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  #51  
Old 10-04-2019, 10:31 AM
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Originally Posted by tullsterx View Post
Those cats sound pretty tame to me. A friend of mine got a feral cat and I went over to her apartment, and she said "it's in here, but you won't see it, I never see it." About a week later she said she saw it come out and eat some food she put out but she couldn't approach it. I remember getting glimpses of it darting between hiding places out of the corner of my eye. I'm not sure how things evolved with her, but if you can pick a cat up, it's pretty tame in my opinion.
We had a feral cat have her first litter on the doorstep. ON the doorstep.

We think it was her first litter and it came upon her and she didn't know what to do. She birthed three when she got spooked by another cat, snatched up the latest kitten she had given birth to and ran away, jumping over the fence. Leaving the other two mewling on the doorstep.

Whatchagonnado? We took them in, got the afterbirth off them, kept them warm. The next day we got kitten formula -- If this happens to you be sure to get kitten infant formula ard not WEANING formula, which is easier to find, I guess, because it's more usual to have to wean kittens than to take care of them from the jump -- and fed them every two hours for what seemed like forever.

One of them, sadly, didn't make it. The other one is now full grown, thriving, and running around my Mom's house. Very sweet kitty, very affectionate. All he's ever known is people loving up on him and he loves right back.

While cats figure out how to use a litter box pretty quickly, when they're little babies the mama cat has to stimulate them to make them poop, their system are not yet fully developed. People do it by rubbing their bellies softly with a towel. Then you clean up the kitten and go about your business. That's an important part of kitten tending but unless you get a situation like we did when they come to you two minutes old, that's not necessary. If they can run around on their own and their tails are not at perpetual "kitten flag" attention, you can set up a box for them.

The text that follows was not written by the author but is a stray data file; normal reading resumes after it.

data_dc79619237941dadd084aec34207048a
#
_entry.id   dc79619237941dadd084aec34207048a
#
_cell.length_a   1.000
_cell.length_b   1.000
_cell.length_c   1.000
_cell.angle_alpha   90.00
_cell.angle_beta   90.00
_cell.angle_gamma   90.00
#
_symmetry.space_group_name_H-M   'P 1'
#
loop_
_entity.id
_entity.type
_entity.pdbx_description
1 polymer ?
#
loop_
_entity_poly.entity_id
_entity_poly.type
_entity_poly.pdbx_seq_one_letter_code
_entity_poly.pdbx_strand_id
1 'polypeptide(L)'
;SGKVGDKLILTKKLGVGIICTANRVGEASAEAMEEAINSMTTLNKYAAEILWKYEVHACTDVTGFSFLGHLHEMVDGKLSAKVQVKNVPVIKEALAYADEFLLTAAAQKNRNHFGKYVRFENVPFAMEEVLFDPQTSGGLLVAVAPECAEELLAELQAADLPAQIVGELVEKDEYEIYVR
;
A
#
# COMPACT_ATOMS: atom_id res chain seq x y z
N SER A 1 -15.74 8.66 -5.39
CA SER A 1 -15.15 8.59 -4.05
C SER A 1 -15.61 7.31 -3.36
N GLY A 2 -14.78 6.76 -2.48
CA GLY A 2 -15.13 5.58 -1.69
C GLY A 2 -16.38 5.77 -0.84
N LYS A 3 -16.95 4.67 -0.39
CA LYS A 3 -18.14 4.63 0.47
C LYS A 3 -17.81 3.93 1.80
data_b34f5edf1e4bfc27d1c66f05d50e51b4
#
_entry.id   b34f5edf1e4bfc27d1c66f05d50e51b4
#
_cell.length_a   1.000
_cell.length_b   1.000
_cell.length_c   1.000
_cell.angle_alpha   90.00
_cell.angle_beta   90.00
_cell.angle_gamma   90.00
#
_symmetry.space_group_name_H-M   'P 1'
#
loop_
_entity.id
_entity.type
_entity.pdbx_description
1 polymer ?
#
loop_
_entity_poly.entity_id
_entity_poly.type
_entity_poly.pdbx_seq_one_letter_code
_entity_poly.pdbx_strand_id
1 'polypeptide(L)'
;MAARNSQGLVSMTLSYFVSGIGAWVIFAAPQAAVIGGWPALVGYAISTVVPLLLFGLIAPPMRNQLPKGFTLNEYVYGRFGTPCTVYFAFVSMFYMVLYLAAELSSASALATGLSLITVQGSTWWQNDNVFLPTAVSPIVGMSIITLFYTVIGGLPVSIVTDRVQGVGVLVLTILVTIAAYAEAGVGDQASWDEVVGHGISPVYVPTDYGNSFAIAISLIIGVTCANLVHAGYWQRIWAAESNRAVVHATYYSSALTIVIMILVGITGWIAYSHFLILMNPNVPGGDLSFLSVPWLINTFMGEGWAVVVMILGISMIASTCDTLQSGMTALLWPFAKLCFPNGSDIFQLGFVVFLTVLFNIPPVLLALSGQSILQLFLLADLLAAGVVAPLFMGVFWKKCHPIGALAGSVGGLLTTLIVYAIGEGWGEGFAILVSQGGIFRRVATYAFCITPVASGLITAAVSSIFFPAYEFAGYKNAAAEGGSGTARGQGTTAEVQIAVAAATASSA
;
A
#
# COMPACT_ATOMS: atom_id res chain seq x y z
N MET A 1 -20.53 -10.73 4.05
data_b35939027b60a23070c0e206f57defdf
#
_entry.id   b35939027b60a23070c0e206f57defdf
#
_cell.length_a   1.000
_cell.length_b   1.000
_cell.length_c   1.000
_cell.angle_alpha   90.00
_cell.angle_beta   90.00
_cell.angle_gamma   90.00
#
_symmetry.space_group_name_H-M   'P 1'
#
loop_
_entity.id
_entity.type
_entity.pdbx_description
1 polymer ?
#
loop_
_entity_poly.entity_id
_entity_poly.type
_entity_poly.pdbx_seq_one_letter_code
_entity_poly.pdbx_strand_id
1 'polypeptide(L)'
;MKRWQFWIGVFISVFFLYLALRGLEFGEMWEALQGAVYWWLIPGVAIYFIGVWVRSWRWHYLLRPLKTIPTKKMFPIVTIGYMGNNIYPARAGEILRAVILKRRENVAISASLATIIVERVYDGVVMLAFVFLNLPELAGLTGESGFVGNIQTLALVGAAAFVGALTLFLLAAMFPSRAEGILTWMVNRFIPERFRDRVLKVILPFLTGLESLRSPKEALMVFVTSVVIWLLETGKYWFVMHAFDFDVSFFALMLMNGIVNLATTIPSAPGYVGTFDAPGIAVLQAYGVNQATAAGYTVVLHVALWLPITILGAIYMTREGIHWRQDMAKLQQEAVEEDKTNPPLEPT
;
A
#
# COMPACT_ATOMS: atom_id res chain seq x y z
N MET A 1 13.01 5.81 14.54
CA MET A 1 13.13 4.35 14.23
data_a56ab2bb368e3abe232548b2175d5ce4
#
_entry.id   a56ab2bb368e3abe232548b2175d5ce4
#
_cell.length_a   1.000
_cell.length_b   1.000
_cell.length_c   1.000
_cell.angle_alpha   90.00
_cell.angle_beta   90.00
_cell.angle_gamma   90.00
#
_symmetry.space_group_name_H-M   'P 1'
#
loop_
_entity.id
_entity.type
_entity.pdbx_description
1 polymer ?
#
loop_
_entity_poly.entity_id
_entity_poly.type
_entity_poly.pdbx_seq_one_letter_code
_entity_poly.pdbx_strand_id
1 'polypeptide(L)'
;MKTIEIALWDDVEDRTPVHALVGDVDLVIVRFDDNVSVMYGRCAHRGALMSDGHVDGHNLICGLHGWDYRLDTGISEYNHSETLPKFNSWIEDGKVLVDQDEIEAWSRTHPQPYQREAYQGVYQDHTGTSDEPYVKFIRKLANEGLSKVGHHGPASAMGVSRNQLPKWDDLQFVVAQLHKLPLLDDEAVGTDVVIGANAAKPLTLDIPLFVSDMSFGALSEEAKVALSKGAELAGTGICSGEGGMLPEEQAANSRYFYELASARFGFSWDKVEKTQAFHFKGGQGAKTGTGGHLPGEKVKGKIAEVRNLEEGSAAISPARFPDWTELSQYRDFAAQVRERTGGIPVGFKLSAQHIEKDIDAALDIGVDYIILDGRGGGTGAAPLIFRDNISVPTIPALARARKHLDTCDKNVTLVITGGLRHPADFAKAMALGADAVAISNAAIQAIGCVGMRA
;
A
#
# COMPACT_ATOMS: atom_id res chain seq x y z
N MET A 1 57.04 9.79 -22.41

Jenny
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  #52  
Old 10-04-2019, 10:59 AM
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Update: they got full checkups at the vet and both were disease- and internal-parasite-free. Opal had some ear mites and they both had fleas, but we were expecting that; I'd have been surprised if they didn't have fleas. Vet took care of both of those things, too.

The vet and his techs were all very smitten and impressed with our domestication of these two. They were telling us normally when they hear someone is coming in with feral cats they get ready for war, but they couldn't believe how tame these two were. They actually purred while getting their vaccinations.

They are currently locked in my guest room. We took the mattress off the old rope bed that's in there so it's just a wood bed frame and some bookshelves that I put hard plastic barriers over. They have a blanket on the floor, the crate that we took them to the vet in (that they are still using as their "kitten cave"), some toys, water, dry food, cardboard scratching pad, litter box.

They seem pretty smart. Having never used a litter box before, they figured it out immediately. They've been going in the mulch in the yard, so I just put litter in the bottom of the pan and put some mulch on top. They seem to have made the connection. They also intuited what the scratching pad was for and have been scratching it and not the walls and furniture.

I was a little afraid they were going to be lonely and meow-y when we left them alone but they're fine. Apparently we inadvertently trained them to not be needy; every day while they were living outside I'd feed them and give them attention for 10-20 minutes, then I'd just go inside and close the door. They are super affectionate when I'm in there but they are fine when I leave. When I spend time with them in the room then leave, they just accept it.

We have to keep them apart from our other two cats because of the mites and fleas, for 3 weeks. After that we'll take them back to the vet for a booster vaccine then we'll get them fixed and they can meet Whitney (13) and Pixie (3). We think Pixie will enjoy having some friends; Whitney's an old lady and has no interest in playing with her.

Kitten pics! The calico is Opal, the gray tabby is Willa.

At the vet: https://i.postimg.cc/rsLVGzfB/IMG-2821.jpg

Kitten pile in their new room: https://i.postimg.cc/tT6RVFNd/IMG-2828.jpg

Kitten pile on my lap last night: https://i.postimg.cc/FK8sRT3s/IMG-2847.jpg
  #53  
Old 10-04-2019, 11:21 AM